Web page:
After a moment of pique, the senator responded calmly to his accusers.
He slammed the door in a fit of pique.
And yet the democracy flourishing in Taiwan has been greeted in other parts of the Chinese-speaking world with a certain pique, and even with hostility. —Ian Buruma, New Republic, 3 Apr. 2000
… when a beast that weighs 1,200 pounds goes crazy with some kind of stupid pique or jealousy in a room not much bigger than the handicapped stall in the Denver airport men's room, bad things will happen … —Hunter S. Thompson, Rolling Stone, 15 Dec. 1994
He hit balls toward the umpire's chair and out of the stadium: he spat water toward the umpire on changeovers; and in still greater fits of pique, he broke three rackets. —Jamie Diaz, Sports Illustrated, 2 Mar. 1987
<her seat companion piqued her by repeatedly poking her in the ribs>
The first chorus … stirred my heart, the second piqued my sense of camp and the rest of them had me checking my watch. —David Gates, Newsweek, 4 Mar. 2002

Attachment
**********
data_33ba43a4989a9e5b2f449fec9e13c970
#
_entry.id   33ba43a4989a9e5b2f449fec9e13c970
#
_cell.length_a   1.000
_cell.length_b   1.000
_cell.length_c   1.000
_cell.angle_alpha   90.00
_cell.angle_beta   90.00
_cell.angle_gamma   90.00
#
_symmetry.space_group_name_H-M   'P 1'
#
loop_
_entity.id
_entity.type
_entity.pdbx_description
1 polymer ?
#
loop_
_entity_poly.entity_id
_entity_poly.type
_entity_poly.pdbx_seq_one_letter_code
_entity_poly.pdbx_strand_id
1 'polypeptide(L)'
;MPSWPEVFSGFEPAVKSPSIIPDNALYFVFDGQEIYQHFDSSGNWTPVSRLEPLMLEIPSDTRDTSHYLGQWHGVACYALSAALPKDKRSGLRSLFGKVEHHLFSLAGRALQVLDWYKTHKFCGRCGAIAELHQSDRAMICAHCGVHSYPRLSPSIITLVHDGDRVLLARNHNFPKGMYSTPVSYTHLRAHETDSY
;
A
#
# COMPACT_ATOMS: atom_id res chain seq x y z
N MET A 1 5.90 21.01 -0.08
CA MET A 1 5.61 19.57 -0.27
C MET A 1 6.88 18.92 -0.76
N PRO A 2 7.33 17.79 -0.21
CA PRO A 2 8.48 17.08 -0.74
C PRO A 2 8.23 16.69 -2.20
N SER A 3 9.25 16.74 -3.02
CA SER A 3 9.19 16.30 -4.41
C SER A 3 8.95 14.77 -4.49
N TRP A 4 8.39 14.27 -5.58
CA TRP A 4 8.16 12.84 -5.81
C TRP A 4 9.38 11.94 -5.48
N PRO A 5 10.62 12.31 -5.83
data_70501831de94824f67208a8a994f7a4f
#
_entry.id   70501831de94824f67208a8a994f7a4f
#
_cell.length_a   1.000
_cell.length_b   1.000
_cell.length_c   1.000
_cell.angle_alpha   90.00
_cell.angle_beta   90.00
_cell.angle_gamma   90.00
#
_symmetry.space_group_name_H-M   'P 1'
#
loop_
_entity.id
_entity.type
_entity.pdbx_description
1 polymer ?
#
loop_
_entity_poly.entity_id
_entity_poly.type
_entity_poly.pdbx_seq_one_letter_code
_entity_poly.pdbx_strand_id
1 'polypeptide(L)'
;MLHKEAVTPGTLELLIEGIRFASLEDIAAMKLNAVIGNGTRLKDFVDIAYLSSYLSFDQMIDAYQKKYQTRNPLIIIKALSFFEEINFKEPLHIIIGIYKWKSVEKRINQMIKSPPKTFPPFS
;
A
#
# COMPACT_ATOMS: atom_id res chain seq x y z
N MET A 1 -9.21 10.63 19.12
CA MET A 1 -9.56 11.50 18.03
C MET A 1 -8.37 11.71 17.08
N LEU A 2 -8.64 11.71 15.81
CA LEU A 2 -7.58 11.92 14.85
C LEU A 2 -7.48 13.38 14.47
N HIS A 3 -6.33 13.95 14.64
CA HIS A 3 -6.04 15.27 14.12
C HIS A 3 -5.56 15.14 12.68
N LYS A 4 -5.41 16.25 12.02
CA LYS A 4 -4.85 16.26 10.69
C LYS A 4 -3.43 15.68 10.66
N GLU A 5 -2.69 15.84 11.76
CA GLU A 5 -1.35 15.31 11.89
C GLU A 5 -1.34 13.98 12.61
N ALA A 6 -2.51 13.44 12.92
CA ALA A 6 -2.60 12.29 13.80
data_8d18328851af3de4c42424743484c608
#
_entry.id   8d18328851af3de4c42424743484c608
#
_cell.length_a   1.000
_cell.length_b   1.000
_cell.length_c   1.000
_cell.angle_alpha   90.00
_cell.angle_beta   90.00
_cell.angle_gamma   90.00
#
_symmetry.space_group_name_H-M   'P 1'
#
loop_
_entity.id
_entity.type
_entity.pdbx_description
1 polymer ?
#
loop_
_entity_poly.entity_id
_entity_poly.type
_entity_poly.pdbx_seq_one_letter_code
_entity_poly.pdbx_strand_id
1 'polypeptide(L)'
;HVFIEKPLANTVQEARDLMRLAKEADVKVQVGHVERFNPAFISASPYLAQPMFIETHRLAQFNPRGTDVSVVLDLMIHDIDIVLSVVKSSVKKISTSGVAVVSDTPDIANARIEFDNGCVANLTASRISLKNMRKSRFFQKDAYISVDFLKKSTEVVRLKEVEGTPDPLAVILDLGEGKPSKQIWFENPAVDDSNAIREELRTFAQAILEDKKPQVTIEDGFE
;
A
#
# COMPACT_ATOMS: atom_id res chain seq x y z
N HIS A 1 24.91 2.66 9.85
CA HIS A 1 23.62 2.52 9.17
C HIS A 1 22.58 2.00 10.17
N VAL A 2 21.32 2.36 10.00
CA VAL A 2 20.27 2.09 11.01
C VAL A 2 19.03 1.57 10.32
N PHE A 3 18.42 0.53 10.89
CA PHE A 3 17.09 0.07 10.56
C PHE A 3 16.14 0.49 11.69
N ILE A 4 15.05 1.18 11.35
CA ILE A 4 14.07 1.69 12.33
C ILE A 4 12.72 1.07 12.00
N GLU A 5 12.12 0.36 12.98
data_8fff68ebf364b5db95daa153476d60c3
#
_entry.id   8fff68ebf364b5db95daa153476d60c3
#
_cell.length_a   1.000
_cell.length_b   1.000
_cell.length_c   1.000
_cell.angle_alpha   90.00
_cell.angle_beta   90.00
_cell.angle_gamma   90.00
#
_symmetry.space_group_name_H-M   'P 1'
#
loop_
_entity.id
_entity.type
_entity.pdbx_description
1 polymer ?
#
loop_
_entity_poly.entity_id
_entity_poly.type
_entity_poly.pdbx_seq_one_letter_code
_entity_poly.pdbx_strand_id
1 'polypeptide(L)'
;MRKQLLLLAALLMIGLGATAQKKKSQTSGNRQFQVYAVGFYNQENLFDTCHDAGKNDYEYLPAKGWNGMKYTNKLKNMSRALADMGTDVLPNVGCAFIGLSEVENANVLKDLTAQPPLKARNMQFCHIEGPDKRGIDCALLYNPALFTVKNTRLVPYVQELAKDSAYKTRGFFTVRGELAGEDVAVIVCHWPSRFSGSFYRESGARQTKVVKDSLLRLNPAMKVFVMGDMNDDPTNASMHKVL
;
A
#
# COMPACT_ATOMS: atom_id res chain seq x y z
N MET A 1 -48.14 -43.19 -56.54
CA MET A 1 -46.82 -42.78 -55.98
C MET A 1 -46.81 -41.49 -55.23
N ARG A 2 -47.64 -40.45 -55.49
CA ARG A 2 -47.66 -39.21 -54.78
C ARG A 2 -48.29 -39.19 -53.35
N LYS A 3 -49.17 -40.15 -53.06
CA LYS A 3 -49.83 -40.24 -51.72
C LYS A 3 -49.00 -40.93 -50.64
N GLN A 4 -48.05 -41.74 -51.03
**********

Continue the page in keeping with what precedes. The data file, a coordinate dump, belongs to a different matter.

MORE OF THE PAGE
The posthumous revelation of Cheever's alcoholism, numerous infidelities and bisexuality may have piqued interest precisely because he presented himself so earnestly as the Man in the Brooks Brothers Suit. —Mary Gordon, New York Times Book Review, 6 Oct. 1991
Some environments worry that the natural behavior patterns of whales are being altered by tourist boats that pique the animals' curiosity. —Jack McCallum, Sports Illustrated, 21 Aug. 1989
In case your interest is being piqued just an itsy-bitsy, teeny-weeny … bit, the Davis Cup will confuse you totally by calling every competition between contending teams a “tie.” —Frank Deford, Sports Illustrated, 11 Apr. 1988